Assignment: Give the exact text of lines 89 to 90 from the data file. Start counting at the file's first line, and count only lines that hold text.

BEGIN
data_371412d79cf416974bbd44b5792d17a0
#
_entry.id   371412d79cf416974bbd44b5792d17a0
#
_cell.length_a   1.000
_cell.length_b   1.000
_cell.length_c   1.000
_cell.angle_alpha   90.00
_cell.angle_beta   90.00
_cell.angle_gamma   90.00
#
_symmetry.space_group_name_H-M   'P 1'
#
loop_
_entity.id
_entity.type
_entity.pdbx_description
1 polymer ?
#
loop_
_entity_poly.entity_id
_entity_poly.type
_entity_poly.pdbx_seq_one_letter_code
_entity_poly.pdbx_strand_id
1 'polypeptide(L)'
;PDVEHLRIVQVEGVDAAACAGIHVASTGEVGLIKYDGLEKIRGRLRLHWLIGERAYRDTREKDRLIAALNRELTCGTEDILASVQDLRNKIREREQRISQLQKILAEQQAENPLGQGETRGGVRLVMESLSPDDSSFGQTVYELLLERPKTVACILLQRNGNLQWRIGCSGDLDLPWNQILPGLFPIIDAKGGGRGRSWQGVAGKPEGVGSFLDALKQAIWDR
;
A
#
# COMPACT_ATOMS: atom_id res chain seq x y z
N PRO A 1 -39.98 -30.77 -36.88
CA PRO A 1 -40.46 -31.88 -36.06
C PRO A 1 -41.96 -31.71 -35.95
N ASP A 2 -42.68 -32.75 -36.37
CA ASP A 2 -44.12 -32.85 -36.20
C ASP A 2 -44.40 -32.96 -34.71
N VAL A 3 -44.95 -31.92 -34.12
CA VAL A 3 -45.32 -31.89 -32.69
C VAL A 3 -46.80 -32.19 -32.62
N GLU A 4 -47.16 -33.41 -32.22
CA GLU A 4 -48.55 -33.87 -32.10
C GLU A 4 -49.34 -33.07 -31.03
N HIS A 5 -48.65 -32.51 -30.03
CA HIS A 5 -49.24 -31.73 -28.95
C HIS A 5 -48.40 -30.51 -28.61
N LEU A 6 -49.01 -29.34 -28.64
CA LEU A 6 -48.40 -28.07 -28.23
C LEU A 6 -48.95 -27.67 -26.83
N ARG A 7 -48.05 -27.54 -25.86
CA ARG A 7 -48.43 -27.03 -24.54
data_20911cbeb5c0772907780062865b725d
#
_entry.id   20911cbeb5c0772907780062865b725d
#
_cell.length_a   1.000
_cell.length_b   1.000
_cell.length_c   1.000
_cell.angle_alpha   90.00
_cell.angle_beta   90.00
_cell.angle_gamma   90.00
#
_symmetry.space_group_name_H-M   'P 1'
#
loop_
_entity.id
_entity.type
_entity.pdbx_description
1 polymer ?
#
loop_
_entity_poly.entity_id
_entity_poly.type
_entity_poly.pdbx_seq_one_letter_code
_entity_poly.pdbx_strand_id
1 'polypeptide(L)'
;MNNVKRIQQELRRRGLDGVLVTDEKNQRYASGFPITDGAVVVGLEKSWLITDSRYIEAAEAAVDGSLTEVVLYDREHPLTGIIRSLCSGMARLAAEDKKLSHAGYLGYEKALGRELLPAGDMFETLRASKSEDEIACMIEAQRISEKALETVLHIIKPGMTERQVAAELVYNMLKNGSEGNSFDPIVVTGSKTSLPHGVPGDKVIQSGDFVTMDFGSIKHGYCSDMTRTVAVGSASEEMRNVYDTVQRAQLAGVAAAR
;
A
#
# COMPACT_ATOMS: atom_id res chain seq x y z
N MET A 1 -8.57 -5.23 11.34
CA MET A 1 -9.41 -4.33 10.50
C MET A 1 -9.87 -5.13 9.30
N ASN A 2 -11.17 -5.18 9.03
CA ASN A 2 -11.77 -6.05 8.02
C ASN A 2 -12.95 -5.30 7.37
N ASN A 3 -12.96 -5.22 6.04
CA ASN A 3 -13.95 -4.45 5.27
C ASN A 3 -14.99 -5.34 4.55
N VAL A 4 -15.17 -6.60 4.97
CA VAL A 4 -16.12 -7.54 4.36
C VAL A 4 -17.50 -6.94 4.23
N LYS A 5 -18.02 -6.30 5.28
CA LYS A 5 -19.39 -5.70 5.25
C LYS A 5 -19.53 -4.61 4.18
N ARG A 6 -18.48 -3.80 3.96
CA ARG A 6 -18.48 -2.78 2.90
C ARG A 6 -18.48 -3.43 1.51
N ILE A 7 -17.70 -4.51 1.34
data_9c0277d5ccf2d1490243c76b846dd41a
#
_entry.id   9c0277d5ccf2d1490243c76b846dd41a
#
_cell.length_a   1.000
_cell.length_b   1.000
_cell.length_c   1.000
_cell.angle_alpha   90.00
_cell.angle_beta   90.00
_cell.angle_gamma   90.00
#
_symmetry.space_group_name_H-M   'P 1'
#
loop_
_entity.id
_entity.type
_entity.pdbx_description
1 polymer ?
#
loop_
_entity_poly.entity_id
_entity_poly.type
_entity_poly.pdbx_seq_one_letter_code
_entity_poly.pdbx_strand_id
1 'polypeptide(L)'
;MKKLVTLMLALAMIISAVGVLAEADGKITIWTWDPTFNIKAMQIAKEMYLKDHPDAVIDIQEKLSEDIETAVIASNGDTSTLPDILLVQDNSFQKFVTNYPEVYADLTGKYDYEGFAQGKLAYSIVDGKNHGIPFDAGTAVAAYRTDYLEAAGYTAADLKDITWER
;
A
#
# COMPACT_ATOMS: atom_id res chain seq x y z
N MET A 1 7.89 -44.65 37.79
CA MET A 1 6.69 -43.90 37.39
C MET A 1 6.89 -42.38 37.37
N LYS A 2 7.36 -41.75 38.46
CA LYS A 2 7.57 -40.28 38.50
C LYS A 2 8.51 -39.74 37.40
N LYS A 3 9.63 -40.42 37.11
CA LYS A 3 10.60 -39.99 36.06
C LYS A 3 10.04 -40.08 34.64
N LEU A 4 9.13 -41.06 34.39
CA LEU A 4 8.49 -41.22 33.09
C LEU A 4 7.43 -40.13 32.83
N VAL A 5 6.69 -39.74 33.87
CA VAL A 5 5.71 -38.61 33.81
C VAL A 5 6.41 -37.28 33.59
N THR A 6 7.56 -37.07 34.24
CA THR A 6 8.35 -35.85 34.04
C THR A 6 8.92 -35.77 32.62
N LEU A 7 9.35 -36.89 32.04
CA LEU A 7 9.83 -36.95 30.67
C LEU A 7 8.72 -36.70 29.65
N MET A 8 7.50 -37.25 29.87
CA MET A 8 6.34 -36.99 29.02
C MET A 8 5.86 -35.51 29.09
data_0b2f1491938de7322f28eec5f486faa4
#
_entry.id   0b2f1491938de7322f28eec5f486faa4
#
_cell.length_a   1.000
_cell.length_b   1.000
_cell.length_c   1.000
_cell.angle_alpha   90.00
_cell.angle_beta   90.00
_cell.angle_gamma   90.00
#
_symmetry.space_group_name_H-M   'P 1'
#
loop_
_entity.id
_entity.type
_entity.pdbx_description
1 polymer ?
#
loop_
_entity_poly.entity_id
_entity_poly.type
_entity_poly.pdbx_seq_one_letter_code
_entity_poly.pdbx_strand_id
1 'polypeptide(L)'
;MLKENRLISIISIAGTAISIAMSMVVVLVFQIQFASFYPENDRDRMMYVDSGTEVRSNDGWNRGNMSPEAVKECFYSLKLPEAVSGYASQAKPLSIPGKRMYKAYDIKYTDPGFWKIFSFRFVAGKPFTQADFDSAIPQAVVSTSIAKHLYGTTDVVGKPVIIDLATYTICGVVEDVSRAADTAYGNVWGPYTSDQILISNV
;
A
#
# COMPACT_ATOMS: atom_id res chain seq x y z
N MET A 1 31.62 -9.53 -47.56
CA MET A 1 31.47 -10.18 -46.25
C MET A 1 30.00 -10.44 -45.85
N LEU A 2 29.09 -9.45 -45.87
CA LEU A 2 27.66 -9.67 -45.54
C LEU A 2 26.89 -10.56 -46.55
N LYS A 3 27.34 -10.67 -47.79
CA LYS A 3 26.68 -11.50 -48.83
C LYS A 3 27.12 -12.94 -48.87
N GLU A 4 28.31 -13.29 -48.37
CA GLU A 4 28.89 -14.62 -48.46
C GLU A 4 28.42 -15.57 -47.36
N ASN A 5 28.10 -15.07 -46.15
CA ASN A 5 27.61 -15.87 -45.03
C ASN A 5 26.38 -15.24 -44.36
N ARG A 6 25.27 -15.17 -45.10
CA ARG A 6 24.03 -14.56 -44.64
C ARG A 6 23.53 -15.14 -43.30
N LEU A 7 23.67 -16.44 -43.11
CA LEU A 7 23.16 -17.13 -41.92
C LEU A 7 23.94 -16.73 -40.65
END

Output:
C ASN A 3 -14.99 -5.34 4.55
N VAL A 4 -15.17 -6.60 4.97